International Glass and Clay2013 will be open from Friday, March 1 to Friday, March 22. It is free for the public to attend. Pepco Edison Place Gallery, 702 Eighth Street (between G and H Street) will house the artworks and many of the events. Gallery hours are 12 to 4 p.m. on Saturdays and Tuesdays, and 12 to 8 p.m. on Wednesdays, Thursdays and Fridays. The gallery is closed on Sundays and Mondays. The Gallery Place Metro station servicing the green, red and yellow lines is within close walking distance to the gallery.

Glass BLAST! in London

>

Cate Watkinson
BLAST! 2012

COHESION GLASS NETWORK’S 10th ANNIVERSARY EXHIBITION

July 6 – August 8, 2012

Joanne Mitchell

London, England’s ZeST Contemporary Glass Gallery is hosting BLAST! 2012, the 10th anniversary exhibition of Cohesion Glass Network. Cohesion Glass Network is an initiative supported by the UK’s Sunderland City Council as a way to create a business network for glassmakers and artists. 


Tim Tate

To celebrate this landmark, ZeST Gallery has invited eight of Cohesion’s founding members to exhibit their latest artworks and provided the opportunity to select an artist to be a “partner” and show work alongside them.

Roger Tye

These eight artists are Criss Chaney, Dominic Fonde, Zoe Garner, Ruth Lyne, Joanne Mitchell, Claudia Phipps, Roger Tye and Cate Watkinson.  They have selected partners whose work they admire, or find complementary to their own, or in some cases they have joined forces to create unique collaborative work, exploring and developing themes and concepts held in common. Some, but not all, of the partner artists are Cohesion members, and all but one of the partners are artists working in glass.

Michael Janis

Cohesion artist Joanne Mitchell chose Washington Glass Studio artist Tim Tate. Cohesion’s Roger Tye is paired with WGS’ Michael Janis. Michael and Tim were both at Cohesion’s studios while in the UK on their Fulbright assignment.

The exhibition features a diverse selection of glass art, including wall-mounted and installation artwork, as well as vessels and sculpture, and embodies a broad spectrum of processes and techniques. The pairings within the show create an exciting dynamic of glass, artistic and otherworldly narratives.

Carrie Fertig

Artist pairings include:
Criss Chaney with Robyn Townsend

Dominic Fonde with Chua Teng Yeow

Zoe Garner with Carrie Fertig

Ruth Lyne with Rachel O’Dell

Joanne Mitchell with Tim Tate

Claudia Phipps with June Kingsbury

Roger Tye with Michael Janis

Cate Watkinson with Emma Hollins

Blast! 2012

July 6 – August 8, 2012

Zest Contemporary Glass Gallery

Roxby Place (end of Rickett Street)

London SW6 1RS

Fulbright Scholars Janis & Tate Final Report

>Final Report by Michael Janis and Tim Tate regarding their Fulbright Specialist Program at the University Of Sunderland and the National Glass Center.

The bonds that were forged years ago when The City of Washington & Washington Glass School hosted the UK artists from Cohesion Glass Network art Artomatic’s Glass 3 event in Georgetown have been strengthened. Our connection with Washington, DC’s UK Sister City, Sunderland, the National Glass Center and the University of Sunderland; will continue throughout our careers. While our mission as Fulbright Scholars was to impart information, we leave having learned many lessons.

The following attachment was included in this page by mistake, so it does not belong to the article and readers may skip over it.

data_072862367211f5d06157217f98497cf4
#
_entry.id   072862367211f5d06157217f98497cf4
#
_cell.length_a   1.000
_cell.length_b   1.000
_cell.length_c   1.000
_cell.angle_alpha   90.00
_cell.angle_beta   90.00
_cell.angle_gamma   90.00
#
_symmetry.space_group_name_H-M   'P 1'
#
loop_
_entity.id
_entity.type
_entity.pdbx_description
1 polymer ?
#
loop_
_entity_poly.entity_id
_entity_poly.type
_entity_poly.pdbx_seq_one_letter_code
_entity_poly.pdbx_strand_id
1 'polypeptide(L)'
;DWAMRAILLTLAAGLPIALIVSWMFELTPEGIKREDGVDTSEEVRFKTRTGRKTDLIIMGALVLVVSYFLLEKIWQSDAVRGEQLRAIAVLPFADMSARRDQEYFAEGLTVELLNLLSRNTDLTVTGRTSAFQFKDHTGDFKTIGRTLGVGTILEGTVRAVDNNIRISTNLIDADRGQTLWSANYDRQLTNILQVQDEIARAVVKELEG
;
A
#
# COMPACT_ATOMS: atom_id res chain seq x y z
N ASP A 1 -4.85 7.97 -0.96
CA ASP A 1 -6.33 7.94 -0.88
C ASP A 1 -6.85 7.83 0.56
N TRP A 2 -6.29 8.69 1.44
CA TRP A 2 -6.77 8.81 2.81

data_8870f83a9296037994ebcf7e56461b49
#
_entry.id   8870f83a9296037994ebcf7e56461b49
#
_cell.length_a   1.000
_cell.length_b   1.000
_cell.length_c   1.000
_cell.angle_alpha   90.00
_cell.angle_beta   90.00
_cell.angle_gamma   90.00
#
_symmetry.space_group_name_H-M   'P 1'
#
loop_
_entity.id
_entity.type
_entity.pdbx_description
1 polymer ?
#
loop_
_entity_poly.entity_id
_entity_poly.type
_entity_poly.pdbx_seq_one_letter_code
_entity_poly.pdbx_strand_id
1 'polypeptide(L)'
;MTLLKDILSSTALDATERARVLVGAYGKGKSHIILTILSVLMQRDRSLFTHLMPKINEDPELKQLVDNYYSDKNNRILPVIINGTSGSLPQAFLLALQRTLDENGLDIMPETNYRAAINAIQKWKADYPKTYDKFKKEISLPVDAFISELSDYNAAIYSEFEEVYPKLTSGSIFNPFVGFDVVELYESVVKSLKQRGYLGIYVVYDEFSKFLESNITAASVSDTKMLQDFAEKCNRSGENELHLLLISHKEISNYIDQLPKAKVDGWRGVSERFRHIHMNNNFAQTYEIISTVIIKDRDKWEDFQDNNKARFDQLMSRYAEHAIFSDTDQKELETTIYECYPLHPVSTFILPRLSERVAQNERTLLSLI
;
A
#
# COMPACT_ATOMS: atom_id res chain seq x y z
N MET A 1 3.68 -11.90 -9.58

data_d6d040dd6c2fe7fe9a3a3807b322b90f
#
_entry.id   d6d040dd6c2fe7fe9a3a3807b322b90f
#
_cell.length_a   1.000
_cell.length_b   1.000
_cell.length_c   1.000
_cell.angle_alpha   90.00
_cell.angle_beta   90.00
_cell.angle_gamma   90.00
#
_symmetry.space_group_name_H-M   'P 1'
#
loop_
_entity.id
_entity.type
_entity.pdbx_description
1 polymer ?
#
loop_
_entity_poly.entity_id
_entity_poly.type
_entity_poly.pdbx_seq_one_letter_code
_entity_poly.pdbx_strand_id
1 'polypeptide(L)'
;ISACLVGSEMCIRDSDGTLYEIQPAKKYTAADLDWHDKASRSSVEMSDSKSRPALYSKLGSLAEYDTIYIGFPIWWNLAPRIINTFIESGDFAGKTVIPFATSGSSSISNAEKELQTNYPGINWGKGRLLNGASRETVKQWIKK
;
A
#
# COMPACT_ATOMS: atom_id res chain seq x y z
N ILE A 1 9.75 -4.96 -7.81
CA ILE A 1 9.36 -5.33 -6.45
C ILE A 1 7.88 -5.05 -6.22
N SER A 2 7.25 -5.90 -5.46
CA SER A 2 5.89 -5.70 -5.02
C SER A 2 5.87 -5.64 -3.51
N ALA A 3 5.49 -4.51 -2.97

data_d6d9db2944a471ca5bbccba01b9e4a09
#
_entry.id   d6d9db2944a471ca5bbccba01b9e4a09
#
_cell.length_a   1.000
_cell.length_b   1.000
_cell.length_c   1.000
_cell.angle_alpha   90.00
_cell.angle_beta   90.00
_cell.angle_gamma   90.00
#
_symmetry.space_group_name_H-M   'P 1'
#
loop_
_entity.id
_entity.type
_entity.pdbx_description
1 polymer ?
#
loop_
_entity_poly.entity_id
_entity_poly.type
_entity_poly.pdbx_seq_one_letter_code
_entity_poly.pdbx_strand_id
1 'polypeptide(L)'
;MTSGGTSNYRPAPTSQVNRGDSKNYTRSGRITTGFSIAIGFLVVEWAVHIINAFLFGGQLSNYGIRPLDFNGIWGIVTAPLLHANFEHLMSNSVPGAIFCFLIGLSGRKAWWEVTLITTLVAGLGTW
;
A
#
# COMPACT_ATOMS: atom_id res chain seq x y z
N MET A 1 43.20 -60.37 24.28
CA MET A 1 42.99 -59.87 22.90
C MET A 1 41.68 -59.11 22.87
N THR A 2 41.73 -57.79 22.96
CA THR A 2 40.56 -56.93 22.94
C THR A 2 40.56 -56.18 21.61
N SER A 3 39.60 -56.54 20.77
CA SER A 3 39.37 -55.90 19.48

Our time in England began with presentations of our artwork and discussions of on new directions the glass world was embracing, such as Glass Secessionism, where artists are looking to move from the aesthetic of pure technique, materials and process and are advancing glass as a medium of sculptural expression in the narrative realm. The participants in the audiences came from the student body of the University as well as working artists from Sunderland, Newcastle, even as far away as Edinburgh, Scotland. The audience stayed long after the talk, and topics from the discussion continued to come up during our entire Fulbright program stay (and indeed, afterwards via the internet) showing the strong relevance of the concepts.

We created workshops for both the National Glass Center and Sunderland’s Creative Cohesion studio; the city’s artist incubator (that, in fact, used the Washington Glass School as its educational and business model). The City of Sunderland invited us to speak with students at a local secondary school during our stay, where we talked about careers in art. We also worked with the Leaders of the University’s Glass and Ceramics program and outlined methods we could extend the cooperative agreement that exists between Sunderland and Washington, DC.

The British tertiary arts education system is different from the US university model. Their MA program blends an MFA and BFA into a very concentrated program. The amount of expertise, materials and techniques they make available to students seems staggering. Sunderland’s may be the finest glass program in the world. With the National Glass Center, the physical space alone dwarfs any facility in the US (or even if one combined the arts centers of Pilchuck, Penland, Corning into one place). The University of Sunderland also offer a doctorate in glass, which is similar to an MFA, though the focus is research, as this is one of the primary methods for the University to receive funds. At the end of a student’s time at Sunderland University, they have a much broader base of knowledge regarding glass and its parameters. In many ways the educational system in the UK is ahead of the US, especially in how they treat glass sculpturally.